Full-scale development

Like most Russian space projects at the turn of the 21st century, the EKS program fell years behind schedule. As usual, the EKS suffered from a brain drain and the generational gap in the cash-strapped industry. In 1999, the number of employees at TsNII Kometa fell to just 1,500 people from at least 5,000 in the 1970s and the majority of the remaining staff was approaching the retirement age. (422) Veterans also told stories about mismanagement and corruption at the company.

In 2007, the Commander of the Russian space forces Vladimir Popovkin promised the launch of the new-generation early warning satellites in 2009 and a year later he specified that it would be the end of 2009.

The Russian military and the industry blamed each other for the problems, in particular, the industry said that the Ministry of Defense had been constantly changing the requirements for the system.

A rare glimpse into the secretive project was provided by litigation around the EKS development. As court documents would later reveal, in 2007, the Russian Ministry of Defense awarded a contract to RKK Energia advancing 498.2 million rubles to the company.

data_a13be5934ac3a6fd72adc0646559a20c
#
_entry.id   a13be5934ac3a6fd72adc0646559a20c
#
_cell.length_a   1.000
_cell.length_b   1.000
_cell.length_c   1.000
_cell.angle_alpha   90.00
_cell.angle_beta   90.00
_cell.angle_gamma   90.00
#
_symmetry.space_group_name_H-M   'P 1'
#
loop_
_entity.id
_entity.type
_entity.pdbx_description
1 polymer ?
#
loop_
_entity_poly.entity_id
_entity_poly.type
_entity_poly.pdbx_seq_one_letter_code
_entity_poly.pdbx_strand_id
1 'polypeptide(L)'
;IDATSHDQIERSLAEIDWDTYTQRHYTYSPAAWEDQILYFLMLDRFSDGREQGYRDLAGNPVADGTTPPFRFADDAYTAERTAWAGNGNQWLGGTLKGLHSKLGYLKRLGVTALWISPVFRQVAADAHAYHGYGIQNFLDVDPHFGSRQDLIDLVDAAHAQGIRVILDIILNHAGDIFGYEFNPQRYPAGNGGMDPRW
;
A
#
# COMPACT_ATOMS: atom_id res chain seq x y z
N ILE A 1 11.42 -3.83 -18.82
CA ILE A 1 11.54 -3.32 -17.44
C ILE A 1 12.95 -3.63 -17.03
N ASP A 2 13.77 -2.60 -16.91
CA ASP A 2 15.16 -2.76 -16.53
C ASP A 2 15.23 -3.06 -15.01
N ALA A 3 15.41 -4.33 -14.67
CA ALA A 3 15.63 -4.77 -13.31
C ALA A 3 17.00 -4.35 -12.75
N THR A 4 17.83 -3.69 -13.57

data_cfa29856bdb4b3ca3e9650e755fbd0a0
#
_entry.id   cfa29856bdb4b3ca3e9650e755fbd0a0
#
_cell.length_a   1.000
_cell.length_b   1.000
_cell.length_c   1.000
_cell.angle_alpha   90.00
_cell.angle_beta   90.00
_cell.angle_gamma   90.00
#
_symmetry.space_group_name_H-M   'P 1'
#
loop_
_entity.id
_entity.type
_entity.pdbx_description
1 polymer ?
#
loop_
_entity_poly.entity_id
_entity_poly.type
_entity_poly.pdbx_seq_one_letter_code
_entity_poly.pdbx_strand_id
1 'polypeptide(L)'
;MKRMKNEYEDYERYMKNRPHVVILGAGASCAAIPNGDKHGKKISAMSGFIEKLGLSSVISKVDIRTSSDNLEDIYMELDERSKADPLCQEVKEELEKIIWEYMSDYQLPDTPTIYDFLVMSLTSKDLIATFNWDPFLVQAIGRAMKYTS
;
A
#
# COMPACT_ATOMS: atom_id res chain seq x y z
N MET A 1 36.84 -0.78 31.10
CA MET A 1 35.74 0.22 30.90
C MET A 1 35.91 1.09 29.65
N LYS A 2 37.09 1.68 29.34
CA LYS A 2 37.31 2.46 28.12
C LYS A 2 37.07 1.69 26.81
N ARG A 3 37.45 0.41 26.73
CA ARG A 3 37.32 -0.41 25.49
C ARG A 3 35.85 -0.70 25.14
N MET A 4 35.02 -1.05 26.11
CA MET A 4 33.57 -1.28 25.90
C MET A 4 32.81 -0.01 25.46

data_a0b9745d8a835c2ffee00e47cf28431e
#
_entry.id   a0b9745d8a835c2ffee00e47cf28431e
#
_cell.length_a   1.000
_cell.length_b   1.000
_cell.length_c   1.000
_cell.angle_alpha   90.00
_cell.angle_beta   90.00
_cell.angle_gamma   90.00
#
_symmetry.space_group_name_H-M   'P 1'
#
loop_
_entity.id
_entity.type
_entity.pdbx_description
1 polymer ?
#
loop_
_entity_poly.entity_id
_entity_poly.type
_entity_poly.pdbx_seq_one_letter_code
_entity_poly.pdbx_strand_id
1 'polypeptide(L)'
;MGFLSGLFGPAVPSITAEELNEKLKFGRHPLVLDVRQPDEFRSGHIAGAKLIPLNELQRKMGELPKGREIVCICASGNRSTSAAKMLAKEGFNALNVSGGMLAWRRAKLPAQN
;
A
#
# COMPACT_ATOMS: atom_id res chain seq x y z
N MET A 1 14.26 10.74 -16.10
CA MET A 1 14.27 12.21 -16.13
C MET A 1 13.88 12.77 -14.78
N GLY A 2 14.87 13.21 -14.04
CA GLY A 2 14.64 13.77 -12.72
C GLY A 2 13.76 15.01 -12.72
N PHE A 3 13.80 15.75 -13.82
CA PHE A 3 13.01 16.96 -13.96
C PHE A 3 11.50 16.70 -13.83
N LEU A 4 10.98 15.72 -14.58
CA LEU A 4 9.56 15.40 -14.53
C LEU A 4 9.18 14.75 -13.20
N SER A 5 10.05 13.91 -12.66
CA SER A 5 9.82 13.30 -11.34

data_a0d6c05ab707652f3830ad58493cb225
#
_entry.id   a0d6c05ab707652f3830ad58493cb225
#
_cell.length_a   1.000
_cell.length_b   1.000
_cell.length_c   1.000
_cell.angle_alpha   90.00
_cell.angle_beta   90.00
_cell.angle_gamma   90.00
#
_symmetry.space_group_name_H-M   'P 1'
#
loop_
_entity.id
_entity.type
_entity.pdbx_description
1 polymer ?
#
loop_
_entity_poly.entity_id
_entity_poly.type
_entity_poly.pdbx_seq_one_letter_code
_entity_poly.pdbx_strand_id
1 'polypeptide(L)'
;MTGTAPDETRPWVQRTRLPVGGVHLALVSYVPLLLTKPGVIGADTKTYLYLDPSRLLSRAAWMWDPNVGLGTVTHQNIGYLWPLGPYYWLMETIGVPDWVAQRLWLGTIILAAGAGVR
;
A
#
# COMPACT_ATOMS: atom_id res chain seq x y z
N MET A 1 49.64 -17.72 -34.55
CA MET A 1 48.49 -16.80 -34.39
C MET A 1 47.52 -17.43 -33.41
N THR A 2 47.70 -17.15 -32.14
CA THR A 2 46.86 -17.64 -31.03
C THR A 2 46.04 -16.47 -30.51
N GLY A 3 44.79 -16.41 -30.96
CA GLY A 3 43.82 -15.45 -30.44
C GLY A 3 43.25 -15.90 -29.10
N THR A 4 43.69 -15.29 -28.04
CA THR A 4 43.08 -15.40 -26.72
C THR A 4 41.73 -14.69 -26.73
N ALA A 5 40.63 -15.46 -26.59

As of 2010, some 56 billion rubles had been spent on the system and TsNII Kometa requested an extra 17 billion rubles. By the end of 2010, the first launch slipped to the beginning of 2013. (761)

Again, according to court documents, in May 2010, the Chief Armaments Directorate of the Ministry of Defense declared the EKS system obsolete (perhaps in its existing form) and told RKK Energia to cease work on the project. The company was instructed to write off its expenses following a joint audit of existing assets. The audit revealed that 104 million rubles had already been spent.

On May 26, 2011, the Ministry of Defense sued RKK Energia, trying to recover 262.31 million rubles spent on the system but to no avail, the Kommersant daily reported.

In 2012, despite the formal cancellation of the original contract, RKK Energia returned 338.4 million rubles to the Ministry of Defense, minus 159.8 million already spent. Around the same time, Deputy to the Minister of Defense Aleksandr Sukhorukov announced that his ministry had awarded (new) contracts for the EKS system. (762)